John DuGay Obit Picture
John Edward DuGay
  • 87 years old
  • Date of birth: Sep 30, 1927
  • Place of birth:
    Hoquiam, Washington, United States
  • Date of passing: Feb 23, 2015
  • Place of passing:
    Bothell, Washington, United States
Let the memory of John be with us forever

Memorial services will be held on Saturday, March 14th at 11:00 am at Maltby Christian Assembly, 9322 Paradise Lake Road., Snohomish, WA  98296 with reception following.  

Memorial gifts can be made to:  The Church at Maltby with Memo PTW (Prime Time Wednesdays), 9322 Paradise Lake Road, Snohomish, WA 98296

Memorial Tributes
This tribute was added by Jeff Hise on 10th March 2015

"Our family has known John since we became neighbors on 95th Drive over 15 years ago.  John was such a kind and patient person (except for that one time when his dog Whitey distracted him and he locked his keys in the car!).  There was a peace about him; he easy to talk with and interesting to listen to.  We always enjoyed hearing his perspective on current or historical events, the latest book he was reading, or the lessons he'd learned along his journey through life- whether it  how to appreciate the good in others or how to grow perfect tomatoes.

Rest in Peace, John."

This tribute was added by Shawn DuGay on 8th March 2015

"Summing up my father’s life, I keep coming back to one thought. Never will you meet a man who more faithfully lived his values.

My father was a teacher of all things. His method was simple. He taught by example. In my life, whenever I’m faced with an ethical dilemma, after reflection, study, or even rationalization, I find myself coming back to one simple question. What would Dad do? His character is the foundation of my conscience.

My father was, simply put, my hero. He spent his life in service of people. He could have used his considerable intellect chasing down wealth and power, and I have no doubt that he could have acquired both, but instead he chose to serve. My dad is one of the smartest people I’ve ever known, and he chose a life of service. And more than that, he had a fundamental and deep respect for the people he served.

Because my father’s intellect was really only matched by his humility. It didn’t matter how smart he was, he respected the gifts and the intellect and the lives of the people he served – and really of all the people he ever met.

One of the many lessons I learned from him was that you should never use your own intellect to make others feel less smart than you, but rather as smart or smarter than you, and that if you respected the ideas and perspectives of others, you could and would learn from anyone and everyone. My dad believed that whatever gifts one was given, they had to be spent lifting others up, not putting them down.

My father was deeply committed to his work. He rarely missed a day over a career that spanned over 33 years.  When he retired from Seattle Public School District, he had more than 230 days of sick leave accumulated.

My father never let anyone down. He fulfilled every obligation he ever undertook. His word was his bond, and everyone knew it.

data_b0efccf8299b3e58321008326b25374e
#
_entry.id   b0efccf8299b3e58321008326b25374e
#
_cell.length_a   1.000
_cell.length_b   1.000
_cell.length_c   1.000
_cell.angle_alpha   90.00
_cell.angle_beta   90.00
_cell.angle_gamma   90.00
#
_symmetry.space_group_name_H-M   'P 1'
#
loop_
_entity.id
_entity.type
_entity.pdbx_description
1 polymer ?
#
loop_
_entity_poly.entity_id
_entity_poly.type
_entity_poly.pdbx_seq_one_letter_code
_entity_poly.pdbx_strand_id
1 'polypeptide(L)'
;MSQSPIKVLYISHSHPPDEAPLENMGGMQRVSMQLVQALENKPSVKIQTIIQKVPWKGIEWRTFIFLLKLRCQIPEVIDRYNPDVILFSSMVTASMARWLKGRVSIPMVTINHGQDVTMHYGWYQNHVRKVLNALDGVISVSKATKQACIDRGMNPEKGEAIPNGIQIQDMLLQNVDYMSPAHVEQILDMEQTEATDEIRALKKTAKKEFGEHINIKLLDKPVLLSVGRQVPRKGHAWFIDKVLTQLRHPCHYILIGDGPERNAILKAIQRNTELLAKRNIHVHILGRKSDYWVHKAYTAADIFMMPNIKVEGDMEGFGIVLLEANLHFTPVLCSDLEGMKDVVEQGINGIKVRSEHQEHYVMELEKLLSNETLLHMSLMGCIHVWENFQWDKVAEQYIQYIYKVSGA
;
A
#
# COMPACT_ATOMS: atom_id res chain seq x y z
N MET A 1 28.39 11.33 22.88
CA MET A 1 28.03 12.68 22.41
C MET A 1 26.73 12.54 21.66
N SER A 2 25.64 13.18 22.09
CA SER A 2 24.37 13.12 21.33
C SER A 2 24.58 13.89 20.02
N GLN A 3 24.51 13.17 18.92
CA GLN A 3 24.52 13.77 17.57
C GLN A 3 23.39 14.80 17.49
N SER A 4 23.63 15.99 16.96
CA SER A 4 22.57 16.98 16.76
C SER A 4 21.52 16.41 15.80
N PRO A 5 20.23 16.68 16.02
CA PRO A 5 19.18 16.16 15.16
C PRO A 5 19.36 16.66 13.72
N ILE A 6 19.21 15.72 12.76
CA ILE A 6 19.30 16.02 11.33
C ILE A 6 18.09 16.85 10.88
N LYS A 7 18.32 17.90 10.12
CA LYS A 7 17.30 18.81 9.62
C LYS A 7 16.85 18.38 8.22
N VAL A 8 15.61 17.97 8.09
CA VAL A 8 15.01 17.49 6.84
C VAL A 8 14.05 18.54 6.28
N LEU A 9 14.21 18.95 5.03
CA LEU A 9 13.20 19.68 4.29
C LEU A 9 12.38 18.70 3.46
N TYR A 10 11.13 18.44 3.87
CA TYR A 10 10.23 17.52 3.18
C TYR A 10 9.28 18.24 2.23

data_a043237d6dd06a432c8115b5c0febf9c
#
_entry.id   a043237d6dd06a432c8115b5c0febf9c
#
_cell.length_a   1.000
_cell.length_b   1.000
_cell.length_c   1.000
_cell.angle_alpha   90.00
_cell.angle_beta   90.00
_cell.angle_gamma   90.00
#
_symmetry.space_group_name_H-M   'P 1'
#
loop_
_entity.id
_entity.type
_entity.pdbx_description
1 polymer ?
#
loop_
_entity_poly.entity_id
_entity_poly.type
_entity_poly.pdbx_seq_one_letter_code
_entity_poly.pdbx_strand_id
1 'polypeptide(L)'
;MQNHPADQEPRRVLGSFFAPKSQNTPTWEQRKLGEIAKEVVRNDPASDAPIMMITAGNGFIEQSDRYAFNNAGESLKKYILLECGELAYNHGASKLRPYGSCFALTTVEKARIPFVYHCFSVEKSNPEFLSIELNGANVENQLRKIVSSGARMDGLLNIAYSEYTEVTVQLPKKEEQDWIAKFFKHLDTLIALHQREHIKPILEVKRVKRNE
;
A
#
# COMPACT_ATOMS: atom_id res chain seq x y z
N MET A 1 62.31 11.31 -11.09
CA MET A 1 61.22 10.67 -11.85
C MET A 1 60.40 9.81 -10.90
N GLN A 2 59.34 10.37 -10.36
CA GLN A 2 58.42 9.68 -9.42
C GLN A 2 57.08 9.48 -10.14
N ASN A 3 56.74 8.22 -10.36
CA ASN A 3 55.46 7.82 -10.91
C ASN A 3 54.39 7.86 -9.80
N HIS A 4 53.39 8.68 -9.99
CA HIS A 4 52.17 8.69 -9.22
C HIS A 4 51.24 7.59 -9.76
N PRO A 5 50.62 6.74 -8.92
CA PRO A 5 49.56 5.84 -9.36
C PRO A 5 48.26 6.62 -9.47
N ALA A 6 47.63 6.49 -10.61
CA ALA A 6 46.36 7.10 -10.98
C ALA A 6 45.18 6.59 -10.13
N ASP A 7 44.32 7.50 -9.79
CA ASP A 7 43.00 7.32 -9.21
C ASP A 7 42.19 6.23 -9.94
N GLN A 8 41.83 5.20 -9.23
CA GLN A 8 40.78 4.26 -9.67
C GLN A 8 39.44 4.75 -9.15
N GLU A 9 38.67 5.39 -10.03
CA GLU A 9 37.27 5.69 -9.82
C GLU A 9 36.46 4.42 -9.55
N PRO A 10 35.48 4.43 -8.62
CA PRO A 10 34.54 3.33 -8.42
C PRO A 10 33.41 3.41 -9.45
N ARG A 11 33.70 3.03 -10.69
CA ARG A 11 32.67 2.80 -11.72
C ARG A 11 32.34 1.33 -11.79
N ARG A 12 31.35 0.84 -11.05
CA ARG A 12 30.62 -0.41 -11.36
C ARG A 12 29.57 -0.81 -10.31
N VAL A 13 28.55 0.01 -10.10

My father was self-made and self-reliant. From his education to his career, from his skill communicating with every kind of person imaginable, my Dad engaged with the world as a man who would quietly be it’s master.

My father relished the good things in life including art and music, Husky football games, good food, and friends and family. While he never cultivated the intense relationship of a best buddy, or hunt or fish or play poker with the boys, the number of people who called my Dad “friend” was legion.

I don’t believe my father ever made an enemy. Not one. While he most surely came across a few people he couldn’t countenance, he solved the problem by simply avoiding them whenever possible.

He always insisted to us that violence never solved any problem. I once visited his office at school.  He had 25 paddles hanging on the walls of his office, made for him over the years by his students. I remember him telling me that he never had to actually USE the paddles, that the image of them hanging on the walls was usually enough to get a kid that was sent to his office to behave.

My father was loyal. His faithfulness to the important people in his life could be seen in the way he maintained ties with his childhood friends. From the town of Hoquiam, WA where he was born and raised, through the weddings, baptisms, holidays, and now wakes and funerals that are the arc of life, my Dad could always be counted on to be there.

My father was never stingy. Though he was a child of the Depression who understood the value of a dollar and the importance of saving, the generosity he expressed with his money matched his generosity of spirit.

My father loved a good joke, especially puns. Yet his sense of humor was never mean spirited, nor designed to hurt or humiliate. I never once heard him utter a racial slur, nor did he ever treat anyone, of any station, with anything other than respect and kindness.

He loved my mother with every bone in his body, his visible affection overcoming his usual reserve. Dad’s unflagging support of our mom, especially in the wake of her long health struggles helped to bring us balance, creating a childhood for us that today seems like a lost American dream.

My father had a quiet dignity, respecting himself the way he respected others.

Dad, if your life is to be measured by the number of people whose lives you’ve touched, then you did good, Pop. You did real good."

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This memorial is administered by:

Shannon Bussard


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